Enjoy the weekend!

(Images courtesy of

Thursday, August 10, 2006

Guess What?

Well, first of all Rrramone was lovely enough to draw this portrait of me and post it on his blog. All I had to do was correctly guess the location of sketch he drew in this contest. The portrait lookes much better over at his site where he has a black background, but I am digging the sketch so much that I just had to put it up here as well. Pay him a visit, he's a talented and terribly funny man.

The other big news is that RICARDO GOT HIS VISA!!!

He went back to the Consulate this morning with the stack of tax declarations, bank statements and work contracts that B. and I pulled together and scanned yesterday. Ricardo said that this interveiw went much better than the first one, and all the guy really wanted to know was the amount of Rico's monthly salary.

I am so pleased and even more relieved. During my morning meditation I visualized the Consulate guy telling Ricardo his visa was granted, the excitement in Rico's voice on the phone calling to tell me the good news, how I would jump around the living room and how I would eventually write about it all on my blog.

Thank you all so much for your positive thoughts throughout this process. I am the kind of person that believes it does, in fact, make a difference.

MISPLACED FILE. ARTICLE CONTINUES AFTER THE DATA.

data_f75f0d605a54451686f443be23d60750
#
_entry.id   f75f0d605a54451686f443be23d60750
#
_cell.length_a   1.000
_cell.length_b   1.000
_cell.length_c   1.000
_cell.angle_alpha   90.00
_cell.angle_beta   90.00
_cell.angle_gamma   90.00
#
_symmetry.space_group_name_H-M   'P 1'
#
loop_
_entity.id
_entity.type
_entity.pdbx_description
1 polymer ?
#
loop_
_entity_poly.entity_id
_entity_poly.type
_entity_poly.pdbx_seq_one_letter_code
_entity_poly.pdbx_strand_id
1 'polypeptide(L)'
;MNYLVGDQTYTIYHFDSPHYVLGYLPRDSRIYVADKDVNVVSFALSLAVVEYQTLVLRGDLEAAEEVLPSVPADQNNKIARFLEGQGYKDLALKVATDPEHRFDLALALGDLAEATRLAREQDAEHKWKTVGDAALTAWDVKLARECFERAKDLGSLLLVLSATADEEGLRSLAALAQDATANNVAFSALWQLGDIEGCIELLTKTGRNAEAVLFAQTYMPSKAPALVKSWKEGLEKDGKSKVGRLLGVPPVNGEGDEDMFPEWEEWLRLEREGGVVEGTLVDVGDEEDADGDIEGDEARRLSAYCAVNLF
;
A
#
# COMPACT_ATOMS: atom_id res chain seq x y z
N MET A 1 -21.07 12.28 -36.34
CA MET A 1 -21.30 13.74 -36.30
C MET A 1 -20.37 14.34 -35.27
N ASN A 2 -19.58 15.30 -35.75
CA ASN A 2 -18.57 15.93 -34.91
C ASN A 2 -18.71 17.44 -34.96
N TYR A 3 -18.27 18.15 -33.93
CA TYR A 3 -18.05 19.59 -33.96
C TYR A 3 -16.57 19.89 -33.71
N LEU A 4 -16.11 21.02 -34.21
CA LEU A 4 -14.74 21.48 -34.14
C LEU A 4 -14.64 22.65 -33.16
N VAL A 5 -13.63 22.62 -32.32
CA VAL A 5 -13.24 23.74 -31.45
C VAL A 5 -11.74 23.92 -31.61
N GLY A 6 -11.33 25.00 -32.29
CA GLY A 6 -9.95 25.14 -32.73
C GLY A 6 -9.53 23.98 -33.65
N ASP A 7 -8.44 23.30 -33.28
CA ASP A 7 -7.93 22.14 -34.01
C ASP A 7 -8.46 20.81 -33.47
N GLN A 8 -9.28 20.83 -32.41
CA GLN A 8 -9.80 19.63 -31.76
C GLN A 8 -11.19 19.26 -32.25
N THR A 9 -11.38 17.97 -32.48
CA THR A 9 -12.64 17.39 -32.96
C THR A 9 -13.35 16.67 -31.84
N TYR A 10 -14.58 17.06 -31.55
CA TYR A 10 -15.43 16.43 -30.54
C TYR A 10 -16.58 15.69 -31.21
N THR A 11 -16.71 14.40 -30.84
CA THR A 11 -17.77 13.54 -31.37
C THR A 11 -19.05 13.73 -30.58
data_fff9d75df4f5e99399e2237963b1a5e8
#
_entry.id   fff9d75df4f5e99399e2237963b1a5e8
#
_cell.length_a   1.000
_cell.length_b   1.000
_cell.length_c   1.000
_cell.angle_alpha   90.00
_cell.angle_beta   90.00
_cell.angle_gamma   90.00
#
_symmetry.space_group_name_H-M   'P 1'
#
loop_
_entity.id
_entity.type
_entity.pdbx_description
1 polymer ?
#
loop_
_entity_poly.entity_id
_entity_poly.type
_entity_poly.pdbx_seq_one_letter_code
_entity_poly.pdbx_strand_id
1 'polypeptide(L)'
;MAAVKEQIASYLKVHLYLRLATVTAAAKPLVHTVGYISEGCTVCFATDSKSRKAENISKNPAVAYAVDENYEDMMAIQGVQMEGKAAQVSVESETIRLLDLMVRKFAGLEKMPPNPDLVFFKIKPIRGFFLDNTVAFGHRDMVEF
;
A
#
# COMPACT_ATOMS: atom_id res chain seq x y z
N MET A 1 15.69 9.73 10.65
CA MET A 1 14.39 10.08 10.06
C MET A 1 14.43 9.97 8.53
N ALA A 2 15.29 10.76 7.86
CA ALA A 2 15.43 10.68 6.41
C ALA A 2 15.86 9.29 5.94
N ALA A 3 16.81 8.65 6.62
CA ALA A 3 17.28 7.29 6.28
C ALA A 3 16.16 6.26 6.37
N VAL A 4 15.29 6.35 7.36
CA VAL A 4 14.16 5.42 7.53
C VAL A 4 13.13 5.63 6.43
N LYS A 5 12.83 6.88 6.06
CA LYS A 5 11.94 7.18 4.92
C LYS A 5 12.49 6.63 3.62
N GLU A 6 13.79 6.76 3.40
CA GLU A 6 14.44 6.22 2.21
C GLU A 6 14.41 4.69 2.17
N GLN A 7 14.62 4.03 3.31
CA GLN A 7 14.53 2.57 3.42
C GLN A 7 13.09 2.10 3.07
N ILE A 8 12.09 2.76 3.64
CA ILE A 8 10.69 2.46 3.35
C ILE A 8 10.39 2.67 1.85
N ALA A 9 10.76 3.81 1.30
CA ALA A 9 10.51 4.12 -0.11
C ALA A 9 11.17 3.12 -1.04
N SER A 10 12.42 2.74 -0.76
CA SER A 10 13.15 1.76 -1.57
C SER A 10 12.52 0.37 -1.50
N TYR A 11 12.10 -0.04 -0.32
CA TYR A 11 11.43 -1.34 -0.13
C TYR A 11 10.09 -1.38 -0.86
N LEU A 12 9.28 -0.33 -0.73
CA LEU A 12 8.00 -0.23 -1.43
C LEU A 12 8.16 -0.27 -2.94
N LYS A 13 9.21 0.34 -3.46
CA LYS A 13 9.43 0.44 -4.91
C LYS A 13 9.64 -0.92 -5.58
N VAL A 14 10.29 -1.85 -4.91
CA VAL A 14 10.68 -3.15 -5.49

Between the good news about Ricardo's visa and the cool portrait from rrramone, I think I have made myself hoarse today with all this squealing in delight!

Tuesday, August 08, 2006

Shocked the Tears Right Out of Me

This evening I was remided once again of why I am grateful to have cats in my life.

As you know, Ricardo had his visa interview with the American Consulate today. I'm struggling not to be negative, but it's safe to say it didn't go so well. Apparently the guy who did the interview was, ahem, a total asshole. He said that Ricardo, "had no real ties with Brasil and had proven by moving to Mozambique that he should be considered a flight risk." Thankfully the guy didn't go so far as to flat-out deny the tourist visa, but now Ricardo has the burden of proving that he has no intention to relocate to the US like he did to Africa, and that his life here in Mozambique is "stable and convincing enough" that he has sufficient reason to return.